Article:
“I join the President on his war against drugs and that’s why I voted yes earlier,” he said in a text message to Cebu Daily News.
Samsam, however, expressed disappointment on why rape was excluded from the current death penalty bill.

“I was vocal and adamant about the inclusion of rape in the bill because of the unspeakable and horrific rape of a four-month-old baby in my own district. Rape degrades the worth of a woman and mocks her value, and for rape offenders, they deserve nothing less than the capital punishment,” he said.

Samsam’s grandfather, former congressman and now Talisay City Mayor Eduardo Gullas, openly opposed the death penalty, saying there was no need for it since throughout the imposition of the law, people still committed heinous crimes.

As congressman way back in 2006, the older Gullas was among lawmakers who pushed for the removal of the death penalty.

He said he, however, respects his grandson’s views regarding death penalty.

Meanwhile, Cortes said he voted in favor of the death penalty bill hoping it will straighten out whatever is unfixed in the justice system.

“As a lawmaker, I see this as a keystone legislation that will cascade changes in our justice system, especially in our fight against illegal drugs,” he said.

Like Samsam Gullas, he said plunder, rape and other heinous crimes must be included or at least incorporated by way of amendment into the law.

“My constituents voted for me to be their representative. But they also voted for this administration. I believe that it is within my mandate to give my utmost support for the sake and aspiration of my district,” Cortes said.

Gwen Garcia

Gwen Garcia

Fighting illegal drugs

Durano, for his part, said he voted in favor of the bill as he believed it would discourage people from engaging in illegal drug activities.

“The reimposition of the death penalty might just give us that. We must give this measure a chance if only to help curb the drug problem in the country,” Durano said in a text message to Cebu Daily News.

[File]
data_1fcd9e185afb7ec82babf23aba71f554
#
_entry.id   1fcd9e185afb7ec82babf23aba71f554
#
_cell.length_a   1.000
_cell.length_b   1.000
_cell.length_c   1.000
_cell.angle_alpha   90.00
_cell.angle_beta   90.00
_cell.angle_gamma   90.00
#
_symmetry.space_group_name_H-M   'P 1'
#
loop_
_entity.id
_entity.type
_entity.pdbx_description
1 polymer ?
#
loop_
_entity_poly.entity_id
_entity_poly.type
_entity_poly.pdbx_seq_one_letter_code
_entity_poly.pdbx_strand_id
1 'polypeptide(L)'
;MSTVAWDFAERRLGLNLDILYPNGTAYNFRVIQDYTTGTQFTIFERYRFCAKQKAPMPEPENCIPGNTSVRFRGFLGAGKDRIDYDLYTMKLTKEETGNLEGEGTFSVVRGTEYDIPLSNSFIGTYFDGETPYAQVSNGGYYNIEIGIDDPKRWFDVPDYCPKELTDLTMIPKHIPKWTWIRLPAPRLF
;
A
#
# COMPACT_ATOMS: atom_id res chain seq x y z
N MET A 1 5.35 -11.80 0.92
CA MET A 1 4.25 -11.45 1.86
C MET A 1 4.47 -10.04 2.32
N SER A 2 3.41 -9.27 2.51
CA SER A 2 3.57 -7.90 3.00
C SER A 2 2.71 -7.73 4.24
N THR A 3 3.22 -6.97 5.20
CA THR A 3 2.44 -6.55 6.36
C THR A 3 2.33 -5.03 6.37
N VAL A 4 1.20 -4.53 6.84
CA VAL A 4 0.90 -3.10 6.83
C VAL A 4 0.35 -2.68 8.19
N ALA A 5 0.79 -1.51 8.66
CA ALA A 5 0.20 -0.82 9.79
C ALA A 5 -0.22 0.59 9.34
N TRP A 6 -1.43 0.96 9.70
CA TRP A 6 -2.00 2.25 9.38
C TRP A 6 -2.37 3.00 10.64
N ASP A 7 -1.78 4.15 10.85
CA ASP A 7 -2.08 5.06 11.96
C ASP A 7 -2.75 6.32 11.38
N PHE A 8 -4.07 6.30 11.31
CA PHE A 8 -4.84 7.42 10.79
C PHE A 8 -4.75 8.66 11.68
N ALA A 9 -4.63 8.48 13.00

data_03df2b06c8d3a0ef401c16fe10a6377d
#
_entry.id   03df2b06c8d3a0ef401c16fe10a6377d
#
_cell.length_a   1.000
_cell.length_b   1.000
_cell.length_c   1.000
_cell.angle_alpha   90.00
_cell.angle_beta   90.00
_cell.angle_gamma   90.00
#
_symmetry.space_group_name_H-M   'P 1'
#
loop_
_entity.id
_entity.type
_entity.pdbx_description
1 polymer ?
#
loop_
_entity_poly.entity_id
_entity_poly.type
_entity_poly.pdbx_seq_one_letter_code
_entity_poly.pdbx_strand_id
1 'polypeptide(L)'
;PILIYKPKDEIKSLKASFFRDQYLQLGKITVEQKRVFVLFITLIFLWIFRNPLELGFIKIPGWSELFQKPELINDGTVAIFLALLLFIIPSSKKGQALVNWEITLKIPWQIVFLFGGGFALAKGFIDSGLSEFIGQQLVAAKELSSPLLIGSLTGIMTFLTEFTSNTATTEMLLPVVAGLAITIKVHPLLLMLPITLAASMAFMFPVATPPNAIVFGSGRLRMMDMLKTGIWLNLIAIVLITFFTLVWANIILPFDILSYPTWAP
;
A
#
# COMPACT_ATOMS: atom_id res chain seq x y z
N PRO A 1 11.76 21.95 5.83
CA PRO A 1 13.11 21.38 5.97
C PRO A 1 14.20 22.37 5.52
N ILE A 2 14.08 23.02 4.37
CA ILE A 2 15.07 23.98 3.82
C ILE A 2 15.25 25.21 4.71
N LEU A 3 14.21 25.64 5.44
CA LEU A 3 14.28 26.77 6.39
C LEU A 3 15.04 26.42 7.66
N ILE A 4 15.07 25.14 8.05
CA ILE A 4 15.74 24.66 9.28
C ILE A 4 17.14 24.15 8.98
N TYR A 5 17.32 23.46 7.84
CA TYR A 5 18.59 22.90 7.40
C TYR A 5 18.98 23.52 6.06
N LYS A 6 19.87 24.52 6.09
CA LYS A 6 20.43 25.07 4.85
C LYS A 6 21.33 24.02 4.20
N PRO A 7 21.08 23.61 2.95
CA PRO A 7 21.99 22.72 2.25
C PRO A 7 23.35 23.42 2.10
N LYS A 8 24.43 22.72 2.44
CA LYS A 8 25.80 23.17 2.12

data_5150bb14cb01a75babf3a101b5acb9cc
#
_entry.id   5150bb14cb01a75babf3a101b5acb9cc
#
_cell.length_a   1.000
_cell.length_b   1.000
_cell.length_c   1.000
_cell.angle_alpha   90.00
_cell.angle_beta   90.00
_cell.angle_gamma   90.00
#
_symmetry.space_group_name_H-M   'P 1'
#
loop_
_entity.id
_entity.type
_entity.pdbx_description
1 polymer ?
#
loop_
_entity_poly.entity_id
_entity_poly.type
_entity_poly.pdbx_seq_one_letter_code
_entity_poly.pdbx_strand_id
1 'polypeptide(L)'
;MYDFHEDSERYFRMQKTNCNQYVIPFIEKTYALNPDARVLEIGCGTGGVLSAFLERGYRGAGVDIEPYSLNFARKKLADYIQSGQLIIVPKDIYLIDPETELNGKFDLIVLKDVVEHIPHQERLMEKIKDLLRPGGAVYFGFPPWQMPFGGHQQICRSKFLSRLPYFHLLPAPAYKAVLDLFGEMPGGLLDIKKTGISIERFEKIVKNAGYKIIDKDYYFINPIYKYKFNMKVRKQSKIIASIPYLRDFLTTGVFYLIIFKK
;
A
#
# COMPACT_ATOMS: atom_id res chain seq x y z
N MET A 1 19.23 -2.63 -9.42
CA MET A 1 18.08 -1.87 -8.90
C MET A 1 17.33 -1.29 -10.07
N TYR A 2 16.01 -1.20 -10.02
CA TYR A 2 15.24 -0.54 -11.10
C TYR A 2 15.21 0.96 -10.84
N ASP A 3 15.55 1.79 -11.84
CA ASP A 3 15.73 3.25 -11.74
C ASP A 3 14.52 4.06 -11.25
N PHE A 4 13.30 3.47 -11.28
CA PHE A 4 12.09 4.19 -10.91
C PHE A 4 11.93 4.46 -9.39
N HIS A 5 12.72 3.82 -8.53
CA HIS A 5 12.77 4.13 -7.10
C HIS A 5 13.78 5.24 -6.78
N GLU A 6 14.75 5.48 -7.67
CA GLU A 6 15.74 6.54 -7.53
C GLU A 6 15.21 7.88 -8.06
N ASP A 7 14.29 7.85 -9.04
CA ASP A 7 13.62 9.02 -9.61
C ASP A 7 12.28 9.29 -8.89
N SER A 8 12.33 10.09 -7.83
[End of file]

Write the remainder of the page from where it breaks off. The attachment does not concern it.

Calderon said that while he was originally inclined to vote against the bill, he later opted to support the administration’s call to bring back the death penalty to save the country from the illegal drug menace.

“We now know how pervasive the drug problem is in our country today. With an administration seriously trying to solve and reverse the drug problem, I can do no less but support the administration. I voted yes to the bill reimposing the death penalty for drug-related crimes with the hope that it will help save this generation and future generations from the scourge of illegal drugs and prevent our country from becoming a failed narco-state,” said Calderon.

Another Cebu congressman said he had to weigh things very carefully before deciding to vote in favor of the death penalty given his spiritual upbringing.

“Coming as we do from a predominantly religious country considered to be the cradle of Christianity in Asia, it is not easy to arrive at a final position on this measure, which involves complex societal, legal and moral issues,” he told CDN.

Cebu First District representative and UV team manager Gerard Anthony “Samsam” Gullas Jr. (CDN FILE PHOTO).


“The guidance of our spiritual leaders are most welcome and enlightening. But the social realities and grim facts showing of the gravity and enormity of the illegal drug menace are very sobering and urgent, demanding stronger action and firmer response which we, in Congress as representatives, are duty-bound to perform regardless of our personal faith, for we have a covenant with our constituents to do all we can to represent their sentiments and uphold their welfare,” Caminero added.

Representatives Salimbangon and Radaza could not be reached for comment.

Pro-life advocates and the Catholic Church have repeatedly opposed the death penalty as “inhuman and barbaric,” as it “punishes just the poor who could not afford the best lawyers, condemns the innocent to die, does not stop crimes, and against God’s law.”

Msgr. Joseph Tan, spokesperson of the Archdiocese of Cebu, said that following the bill’s passage in Congress, they are awaiting directives from Cebu Archbishop Jose Palma who is currently in the United States.

“Oftentimes, its victims are poor people. And what if there are wrong judgements by our courts. Death penalty just creates more problems,” Tan said in an interview.

The bill has been amended to limit its coverage to drug-related offenses in a bid to support the administration’s bloody narcotics crackdown that has claimed over 7,000 lives. It excludes plunder, rape and treason from the death sentence.

The bill will not impose a mandatory death sentence, giving the judge the leeway whether to impose life sentence or the maximum penalty of death on convicts.

The penalty will be carried out by hanging, firing squad or lethal injection.

The ball is now in the hands of the Senate where deliberations over the bill face a gridlock over discussions on the country’s treaty obligations to abolish the death sentence./with Inquirer reports

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TAGS: Cebu, Congress, death penalty, Gerald Anthony “Samsam” Gullas, Gwendolyn Garcia, Jonas Cortes, representatives, Rodrigo Abellanosa